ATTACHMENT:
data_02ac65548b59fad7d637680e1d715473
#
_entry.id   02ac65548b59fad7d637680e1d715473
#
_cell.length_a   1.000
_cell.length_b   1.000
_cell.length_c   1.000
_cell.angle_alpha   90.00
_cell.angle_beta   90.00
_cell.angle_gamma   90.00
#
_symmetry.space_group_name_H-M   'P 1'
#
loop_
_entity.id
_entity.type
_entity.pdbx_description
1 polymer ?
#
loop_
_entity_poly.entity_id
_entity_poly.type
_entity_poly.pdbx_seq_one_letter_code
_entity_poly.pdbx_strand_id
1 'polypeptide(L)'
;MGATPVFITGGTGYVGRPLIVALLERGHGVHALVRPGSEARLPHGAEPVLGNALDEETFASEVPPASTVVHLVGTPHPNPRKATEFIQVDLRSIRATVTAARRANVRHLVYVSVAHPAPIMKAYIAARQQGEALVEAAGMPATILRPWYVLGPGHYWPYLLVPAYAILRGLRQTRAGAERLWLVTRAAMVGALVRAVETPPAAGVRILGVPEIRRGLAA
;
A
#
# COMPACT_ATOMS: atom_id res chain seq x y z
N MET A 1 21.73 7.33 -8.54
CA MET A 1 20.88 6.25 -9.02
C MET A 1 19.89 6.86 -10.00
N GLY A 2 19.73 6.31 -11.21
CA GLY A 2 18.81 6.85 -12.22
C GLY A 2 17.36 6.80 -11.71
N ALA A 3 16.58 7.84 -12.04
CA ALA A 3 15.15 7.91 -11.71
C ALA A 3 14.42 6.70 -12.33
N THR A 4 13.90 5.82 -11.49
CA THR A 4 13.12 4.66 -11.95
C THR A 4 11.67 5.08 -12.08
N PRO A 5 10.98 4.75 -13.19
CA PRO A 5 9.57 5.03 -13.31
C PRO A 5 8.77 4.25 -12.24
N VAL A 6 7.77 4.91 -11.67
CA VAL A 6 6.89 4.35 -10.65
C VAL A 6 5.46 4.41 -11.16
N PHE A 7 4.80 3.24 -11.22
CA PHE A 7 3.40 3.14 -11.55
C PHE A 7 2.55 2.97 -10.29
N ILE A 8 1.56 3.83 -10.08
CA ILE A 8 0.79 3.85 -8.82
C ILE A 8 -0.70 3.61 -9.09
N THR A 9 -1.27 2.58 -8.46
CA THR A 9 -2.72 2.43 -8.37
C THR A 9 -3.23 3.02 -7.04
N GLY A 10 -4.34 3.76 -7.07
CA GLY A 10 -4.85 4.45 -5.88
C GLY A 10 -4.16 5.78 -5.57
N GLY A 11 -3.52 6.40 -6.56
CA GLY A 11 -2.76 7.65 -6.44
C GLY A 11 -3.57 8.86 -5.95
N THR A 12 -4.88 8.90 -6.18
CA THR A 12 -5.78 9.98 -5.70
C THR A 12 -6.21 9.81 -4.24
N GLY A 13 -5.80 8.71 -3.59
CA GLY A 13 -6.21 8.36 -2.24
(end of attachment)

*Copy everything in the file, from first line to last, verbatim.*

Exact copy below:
data_02ac65548b59fad7d637680e1d715473
#
_entry.id   02ac65548b59fad7d637680e1d715473
#
_cell.length_a   1.000
_cell.length_b   1.000
_cell.length_c   1.000
_cell.angle_alpha   90.00
_cell.angle_beta   90.00
_cell.angle_gamma   90.00
#
_symmetry.space_group_name_H-M   'P 1'
#
loop_
_entity.id
_entity.type
_entity.pdbx_description
1 polymer ?
#
loop_
_entity_poly.entity_id
_entity_poly.type
_entity_poly.pdbx_seq_one_letter_code
_entity_poly.pdbx_strand_id
1 'polypeptide(L)'
;MGATPVFITGGTGYVGRPLIVALLERGHGVHALVRPGSEARLPHGAEPVLGNALDEETFASEVPPASTVVHLVGTPHPNPRKATEFIQVDLRSIRATVTAARRANVRHLVYVSVAHPAPIMKAYIAARQQGEALVEAAGMPATILRPWYVLGPGHYWPYLLVPAYAILRGLRQTRAGAERLWLVTRAAMVGALVRAVETPPAAGVRILGVPEIRRGLAA
;
A
#
# COMPACT_ATOMS: atom_id res chain seq x y z
N MET A 1 21.73 7.33 -8.54
CA MET A 1 20.88 6.25 -9.02
C MET A 1 19.89 6.86 -10.00
N GLY A 2 19.73 6.31 -11.21
CA GLY A 2 18.81 6.85 -12.22
C GLY A 2 17.36 6.80 -11.71
N ALA A 3 16.58 7.84 -12.04
CA ALA A 3 15.15 7.91 -11.71
C ALA A 3 14.42 6.70 -12.33
N THR A 4 13.90 5.82 -11.49
CA THR A 4 13.12 4.66 -11.95
C THR A 4 11.67 5.08 -12.08
N PRO A 5 10.98 4.75 -13.19
CA PRO A 5 9.57 5.03 -13.31
C PRO A 5 8.77 4.25 -12.24
N VAL A 6 7.77 4.91 -11.67
CA VAL A 6 6.89 4.35 -10.65
C VAL A 6 5.46 4.41 -11.16
N PHE A 7 4.80 3.24 -11.22
CA PHE A 7 3.40 3.14 -11.55
C PHE A 7 2.55 2.97 -10.29
N ILE A 8 1.56 3.83 -10.08
CA ILE A 8 0.79 3.85 -8.82
C ILE A 8 -0.70 3.61 -9.09
N THR A 9 -1.27 2.58 -8.46
CA THR A 9 -2.72 2.43 -8.37
C THR A 9 -3.23 3.02 -7.04
N GLY A 10 -4.34 3.76 -7.07
CA GLY A 10 -4.85 4.45 -5.88
C GLY A 10 -4.16 5.78 -5.57
N GLY A 11 -3.52 6.40 -6.56
CA GLY A 11 -2.76 7.65 -6.44
C GLY A 11 -3.57 8.86 -5.95
N THR A 12 -4.88 8.90 -6.18
CA THR A 12 -5.78 9.98 -5.70
C THR A 12 -6.21 9.81 -4.24
N GLY A 13 -5.80 8.71 -3.59
CA GLY A 13 -6.21 8.36 -2.24